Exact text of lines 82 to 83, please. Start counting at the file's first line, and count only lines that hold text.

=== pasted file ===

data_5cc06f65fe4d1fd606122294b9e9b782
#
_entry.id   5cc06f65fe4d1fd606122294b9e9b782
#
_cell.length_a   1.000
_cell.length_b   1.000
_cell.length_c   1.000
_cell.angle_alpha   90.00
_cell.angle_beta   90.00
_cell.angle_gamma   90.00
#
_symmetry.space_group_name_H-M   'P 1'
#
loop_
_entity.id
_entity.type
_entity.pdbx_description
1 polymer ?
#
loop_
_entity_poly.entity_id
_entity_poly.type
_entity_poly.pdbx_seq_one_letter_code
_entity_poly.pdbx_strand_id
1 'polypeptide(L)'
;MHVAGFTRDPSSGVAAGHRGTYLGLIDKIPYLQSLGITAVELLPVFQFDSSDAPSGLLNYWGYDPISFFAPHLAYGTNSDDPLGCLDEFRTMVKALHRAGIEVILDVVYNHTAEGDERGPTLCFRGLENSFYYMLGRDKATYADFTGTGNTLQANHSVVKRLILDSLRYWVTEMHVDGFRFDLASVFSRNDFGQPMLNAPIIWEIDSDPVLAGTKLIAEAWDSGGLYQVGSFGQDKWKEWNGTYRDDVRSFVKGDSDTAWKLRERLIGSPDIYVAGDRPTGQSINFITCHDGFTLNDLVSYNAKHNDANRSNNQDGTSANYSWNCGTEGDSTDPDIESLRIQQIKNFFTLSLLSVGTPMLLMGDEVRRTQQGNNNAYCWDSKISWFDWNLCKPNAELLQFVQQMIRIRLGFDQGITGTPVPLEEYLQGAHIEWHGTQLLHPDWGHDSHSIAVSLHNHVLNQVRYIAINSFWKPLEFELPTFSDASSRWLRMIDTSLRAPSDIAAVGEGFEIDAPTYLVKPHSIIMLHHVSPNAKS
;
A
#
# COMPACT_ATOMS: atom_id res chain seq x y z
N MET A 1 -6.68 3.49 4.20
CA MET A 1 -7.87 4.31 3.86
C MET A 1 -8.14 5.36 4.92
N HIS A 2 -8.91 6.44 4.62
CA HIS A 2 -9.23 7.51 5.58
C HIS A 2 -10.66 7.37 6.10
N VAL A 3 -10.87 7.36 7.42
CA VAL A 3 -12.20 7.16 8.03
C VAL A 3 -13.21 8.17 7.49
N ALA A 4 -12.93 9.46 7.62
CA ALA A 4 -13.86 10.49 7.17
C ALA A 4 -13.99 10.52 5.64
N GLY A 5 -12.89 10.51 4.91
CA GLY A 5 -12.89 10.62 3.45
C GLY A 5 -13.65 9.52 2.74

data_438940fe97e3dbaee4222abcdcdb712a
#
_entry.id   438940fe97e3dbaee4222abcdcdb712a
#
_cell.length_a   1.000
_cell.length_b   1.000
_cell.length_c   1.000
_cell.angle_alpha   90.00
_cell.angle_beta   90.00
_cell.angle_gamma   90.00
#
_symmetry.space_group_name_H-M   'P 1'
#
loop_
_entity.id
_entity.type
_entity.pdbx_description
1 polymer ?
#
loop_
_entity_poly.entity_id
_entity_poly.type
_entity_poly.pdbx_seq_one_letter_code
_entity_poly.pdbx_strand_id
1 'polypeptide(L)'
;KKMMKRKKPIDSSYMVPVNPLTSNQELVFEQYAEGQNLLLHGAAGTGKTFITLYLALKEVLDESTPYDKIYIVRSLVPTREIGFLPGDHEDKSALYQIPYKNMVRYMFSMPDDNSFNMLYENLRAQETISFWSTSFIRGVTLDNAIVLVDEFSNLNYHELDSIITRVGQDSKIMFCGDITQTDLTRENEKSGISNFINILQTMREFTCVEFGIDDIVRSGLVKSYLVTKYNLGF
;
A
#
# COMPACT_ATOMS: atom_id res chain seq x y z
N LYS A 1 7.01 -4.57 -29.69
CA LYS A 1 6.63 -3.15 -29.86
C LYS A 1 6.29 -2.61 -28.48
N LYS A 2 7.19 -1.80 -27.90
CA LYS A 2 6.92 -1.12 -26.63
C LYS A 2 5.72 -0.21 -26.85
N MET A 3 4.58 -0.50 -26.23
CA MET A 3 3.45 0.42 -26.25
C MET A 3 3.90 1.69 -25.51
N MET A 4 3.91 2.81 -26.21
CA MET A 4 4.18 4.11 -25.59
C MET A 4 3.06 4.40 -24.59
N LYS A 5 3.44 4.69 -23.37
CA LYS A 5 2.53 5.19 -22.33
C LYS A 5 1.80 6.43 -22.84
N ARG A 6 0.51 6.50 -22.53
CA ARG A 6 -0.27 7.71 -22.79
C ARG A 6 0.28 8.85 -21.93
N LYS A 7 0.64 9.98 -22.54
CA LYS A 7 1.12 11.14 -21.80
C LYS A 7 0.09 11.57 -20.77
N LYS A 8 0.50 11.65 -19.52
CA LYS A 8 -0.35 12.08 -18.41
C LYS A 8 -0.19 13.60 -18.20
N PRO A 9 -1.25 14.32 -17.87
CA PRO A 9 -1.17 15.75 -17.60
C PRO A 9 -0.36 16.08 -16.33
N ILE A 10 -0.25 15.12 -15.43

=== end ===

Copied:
N MET A 3 4.58 -0.50 -26.23
CA MET A 3 3.45 0.42 -26.25